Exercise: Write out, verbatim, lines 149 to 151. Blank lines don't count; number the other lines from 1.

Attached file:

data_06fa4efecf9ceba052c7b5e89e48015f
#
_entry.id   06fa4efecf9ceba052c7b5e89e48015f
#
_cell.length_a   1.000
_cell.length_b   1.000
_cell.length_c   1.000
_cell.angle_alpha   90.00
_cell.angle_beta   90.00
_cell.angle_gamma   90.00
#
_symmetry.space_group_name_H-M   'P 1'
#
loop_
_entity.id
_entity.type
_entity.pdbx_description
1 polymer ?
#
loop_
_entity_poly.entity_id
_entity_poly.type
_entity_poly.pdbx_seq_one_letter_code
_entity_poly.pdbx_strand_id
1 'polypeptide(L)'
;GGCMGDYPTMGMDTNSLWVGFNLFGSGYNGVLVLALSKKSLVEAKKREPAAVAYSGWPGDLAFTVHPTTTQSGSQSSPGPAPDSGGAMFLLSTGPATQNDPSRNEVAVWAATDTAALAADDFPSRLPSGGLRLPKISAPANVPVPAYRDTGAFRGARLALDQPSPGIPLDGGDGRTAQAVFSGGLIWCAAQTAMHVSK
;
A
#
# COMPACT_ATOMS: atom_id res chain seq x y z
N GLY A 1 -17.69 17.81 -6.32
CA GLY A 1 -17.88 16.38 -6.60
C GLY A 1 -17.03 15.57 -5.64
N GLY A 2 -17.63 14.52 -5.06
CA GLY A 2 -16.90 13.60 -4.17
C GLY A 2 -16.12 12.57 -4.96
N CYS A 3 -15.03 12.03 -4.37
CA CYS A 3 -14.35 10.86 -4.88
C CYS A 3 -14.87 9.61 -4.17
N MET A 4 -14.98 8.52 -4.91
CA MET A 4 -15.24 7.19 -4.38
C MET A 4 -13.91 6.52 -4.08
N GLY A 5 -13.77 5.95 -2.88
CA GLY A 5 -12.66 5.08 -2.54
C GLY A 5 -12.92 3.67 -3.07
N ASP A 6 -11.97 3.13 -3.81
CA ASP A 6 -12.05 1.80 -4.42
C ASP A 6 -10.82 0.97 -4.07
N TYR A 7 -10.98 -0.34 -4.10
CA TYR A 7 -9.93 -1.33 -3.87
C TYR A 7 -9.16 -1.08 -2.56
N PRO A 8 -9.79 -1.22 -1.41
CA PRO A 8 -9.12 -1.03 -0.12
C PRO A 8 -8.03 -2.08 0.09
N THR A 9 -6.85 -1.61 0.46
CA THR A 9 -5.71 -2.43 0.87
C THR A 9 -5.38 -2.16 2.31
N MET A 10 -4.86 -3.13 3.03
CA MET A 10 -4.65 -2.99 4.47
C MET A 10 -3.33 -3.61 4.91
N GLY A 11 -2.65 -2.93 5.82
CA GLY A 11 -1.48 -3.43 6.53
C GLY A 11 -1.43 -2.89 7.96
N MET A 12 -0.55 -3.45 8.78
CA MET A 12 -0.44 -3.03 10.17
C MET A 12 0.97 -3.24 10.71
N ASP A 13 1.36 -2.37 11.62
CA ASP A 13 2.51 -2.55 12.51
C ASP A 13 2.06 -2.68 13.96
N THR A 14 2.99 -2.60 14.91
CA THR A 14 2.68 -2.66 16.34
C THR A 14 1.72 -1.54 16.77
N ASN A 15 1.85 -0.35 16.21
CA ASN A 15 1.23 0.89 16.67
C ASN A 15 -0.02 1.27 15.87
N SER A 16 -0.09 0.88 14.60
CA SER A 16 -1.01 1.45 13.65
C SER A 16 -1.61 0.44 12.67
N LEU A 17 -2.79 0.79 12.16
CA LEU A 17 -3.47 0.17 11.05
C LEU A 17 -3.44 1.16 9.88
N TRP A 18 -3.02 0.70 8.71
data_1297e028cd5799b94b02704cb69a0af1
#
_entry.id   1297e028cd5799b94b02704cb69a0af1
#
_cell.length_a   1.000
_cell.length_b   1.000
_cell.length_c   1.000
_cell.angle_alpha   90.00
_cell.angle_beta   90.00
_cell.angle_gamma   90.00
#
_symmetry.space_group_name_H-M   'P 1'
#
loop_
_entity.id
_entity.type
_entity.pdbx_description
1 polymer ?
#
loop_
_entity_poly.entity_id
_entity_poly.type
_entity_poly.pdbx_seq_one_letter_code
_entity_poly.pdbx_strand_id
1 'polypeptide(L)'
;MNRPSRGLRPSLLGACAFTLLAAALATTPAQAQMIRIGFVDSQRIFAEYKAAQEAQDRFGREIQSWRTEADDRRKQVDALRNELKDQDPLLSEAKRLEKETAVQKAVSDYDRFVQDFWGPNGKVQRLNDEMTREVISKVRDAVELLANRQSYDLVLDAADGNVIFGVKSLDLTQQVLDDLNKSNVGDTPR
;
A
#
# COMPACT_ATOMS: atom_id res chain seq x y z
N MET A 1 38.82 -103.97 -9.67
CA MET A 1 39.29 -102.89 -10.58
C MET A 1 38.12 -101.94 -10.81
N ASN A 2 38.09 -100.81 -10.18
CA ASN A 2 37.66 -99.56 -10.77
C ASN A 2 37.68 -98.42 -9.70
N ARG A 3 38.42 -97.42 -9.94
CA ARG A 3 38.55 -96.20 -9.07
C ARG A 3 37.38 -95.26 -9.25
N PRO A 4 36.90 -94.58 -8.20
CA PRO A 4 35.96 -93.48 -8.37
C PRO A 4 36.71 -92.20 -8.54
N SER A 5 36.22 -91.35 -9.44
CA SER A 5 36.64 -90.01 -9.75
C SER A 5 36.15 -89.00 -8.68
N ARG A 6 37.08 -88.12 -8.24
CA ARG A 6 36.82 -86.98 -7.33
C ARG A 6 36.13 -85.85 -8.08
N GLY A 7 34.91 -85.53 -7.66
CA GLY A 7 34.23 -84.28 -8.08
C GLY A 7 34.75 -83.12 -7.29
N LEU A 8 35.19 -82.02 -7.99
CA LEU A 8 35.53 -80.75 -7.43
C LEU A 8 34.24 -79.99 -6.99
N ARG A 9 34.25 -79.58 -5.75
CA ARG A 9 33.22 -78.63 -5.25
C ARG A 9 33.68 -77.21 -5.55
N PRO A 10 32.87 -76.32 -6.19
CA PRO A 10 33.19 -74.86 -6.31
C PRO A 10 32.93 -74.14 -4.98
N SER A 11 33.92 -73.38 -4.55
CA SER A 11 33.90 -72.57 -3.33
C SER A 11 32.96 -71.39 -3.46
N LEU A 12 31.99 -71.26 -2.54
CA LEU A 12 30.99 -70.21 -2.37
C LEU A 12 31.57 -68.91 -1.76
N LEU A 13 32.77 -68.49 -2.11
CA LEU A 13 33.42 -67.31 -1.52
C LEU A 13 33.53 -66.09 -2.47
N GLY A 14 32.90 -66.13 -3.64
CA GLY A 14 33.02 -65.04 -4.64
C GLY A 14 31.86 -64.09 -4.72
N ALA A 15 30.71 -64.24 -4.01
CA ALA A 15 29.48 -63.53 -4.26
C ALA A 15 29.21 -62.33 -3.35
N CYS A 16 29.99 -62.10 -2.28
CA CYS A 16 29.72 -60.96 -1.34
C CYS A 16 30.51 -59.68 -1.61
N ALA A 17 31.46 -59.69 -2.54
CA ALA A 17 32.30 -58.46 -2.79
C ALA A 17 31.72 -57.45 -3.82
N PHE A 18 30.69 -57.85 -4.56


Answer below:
N LEU A 13 32.77 -68.49 -2.11
CA LEU A 13 33.42 -67.31 -1.52
C LEU A 13 33.53 -66.09 -2.47